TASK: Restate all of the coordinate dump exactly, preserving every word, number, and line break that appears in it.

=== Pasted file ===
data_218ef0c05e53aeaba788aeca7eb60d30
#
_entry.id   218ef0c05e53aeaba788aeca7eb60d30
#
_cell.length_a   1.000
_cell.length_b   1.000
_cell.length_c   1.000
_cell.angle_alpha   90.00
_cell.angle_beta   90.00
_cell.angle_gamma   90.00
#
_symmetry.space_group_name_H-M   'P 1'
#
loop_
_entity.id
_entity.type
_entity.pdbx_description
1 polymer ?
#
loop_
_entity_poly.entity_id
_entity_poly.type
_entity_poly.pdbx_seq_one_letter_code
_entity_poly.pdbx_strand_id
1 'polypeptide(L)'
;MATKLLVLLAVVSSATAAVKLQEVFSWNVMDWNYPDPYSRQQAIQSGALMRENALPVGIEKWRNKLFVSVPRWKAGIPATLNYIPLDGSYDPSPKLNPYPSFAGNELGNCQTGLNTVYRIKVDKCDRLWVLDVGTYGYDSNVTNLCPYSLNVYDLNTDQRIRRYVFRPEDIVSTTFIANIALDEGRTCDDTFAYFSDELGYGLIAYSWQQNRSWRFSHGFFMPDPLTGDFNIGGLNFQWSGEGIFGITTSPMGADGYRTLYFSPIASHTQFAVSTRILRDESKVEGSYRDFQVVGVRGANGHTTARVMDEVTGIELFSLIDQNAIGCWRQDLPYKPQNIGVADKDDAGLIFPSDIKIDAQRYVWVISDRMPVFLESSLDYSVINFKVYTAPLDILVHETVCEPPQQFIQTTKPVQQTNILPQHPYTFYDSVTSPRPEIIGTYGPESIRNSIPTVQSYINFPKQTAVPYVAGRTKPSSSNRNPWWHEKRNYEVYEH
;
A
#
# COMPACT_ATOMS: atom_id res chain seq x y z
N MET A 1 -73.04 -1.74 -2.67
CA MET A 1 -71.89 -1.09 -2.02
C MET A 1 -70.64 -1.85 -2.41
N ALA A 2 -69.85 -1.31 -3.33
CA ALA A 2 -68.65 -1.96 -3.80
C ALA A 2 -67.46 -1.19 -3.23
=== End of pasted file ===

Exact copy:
data_218ef0c05e53aeaba788aeca7eb60d30
#
_entry.id   218ef0c05e53aeaba788aeca7eb60d30
#
_cell.length_a   1.000
_cell.length_b   1.000
_cell.length_c   1.000
_cell.angle_alpha   90.00
_cell.angle_beta   90.00
_cell.angle_gamma   90.00
#
_symmetry.space_group_name_H-M   'P 1'
#
loop_
_entity.id
_entity.type
_entity.pdbx_description
1 polymer ?
#
loop_
_entity_poly.entity_id
_entity_poly.type
_entity_poly.pdbx_seq_one_letter_code
_entity_poly.pdbx_strand_id
1 'polypeptide(L)'
;MATKLLVLLAVVSSATAAVKLQEVFSWNVMDWNYPDPYSRQQAIQSGALMRENALPVGIEKWRNKLFVSVPRWKAGIPATLNYIPLDGSYDPSPKLNPYPSFAGNELGNCQTGLNTVYRIKVDKCDRLWVLDVGTYGYDSNVTNLCPYSLNVYDLNTDQRIRRYVFRPEDIVSTTFIANIALDEGRTCDDTFAYFSDELGYGLIAYSWQQNRSWRFSHGFFMPDPLTGDFNIGGLNFQWSGEGIFGITTSPMGADGYRTLYFSPIASHTQFAVSTRILRDESKVEGSYRDFQVVGVRGANGHTTARVMDEVTGIELFSLIDQNAIGCWRQDLPYKPQNIGVADKDDAGLIFPSDIKIDAQRYVWVISDRMPVFLESSLDYSVINFKVYTAPLDILVHETVCEPPQQFIQTTKPVQQTNILPQHPYTFYDSVTSPRPEIIGTYGPESIRNSIPTVQSYINFPKQTAVPYVAGRTKPSSSNRNPWWHEKRNYEVYEH
;
A
#
# COMPACT_ATOMS: atom_id res chain seq x y z
N MET A 1 -73.04 -1.74 -2.67
CA MET A 1 -71.89 -1.09 -2.02
C MET A 1 -70.64 -1.85 -2.41
N ALA A 2 -69.85 -1.31 -3.33
CA ALA A 2 -68.65 -1.96 -3.80
C ALA A 2 -67.46 -1.19 -3.23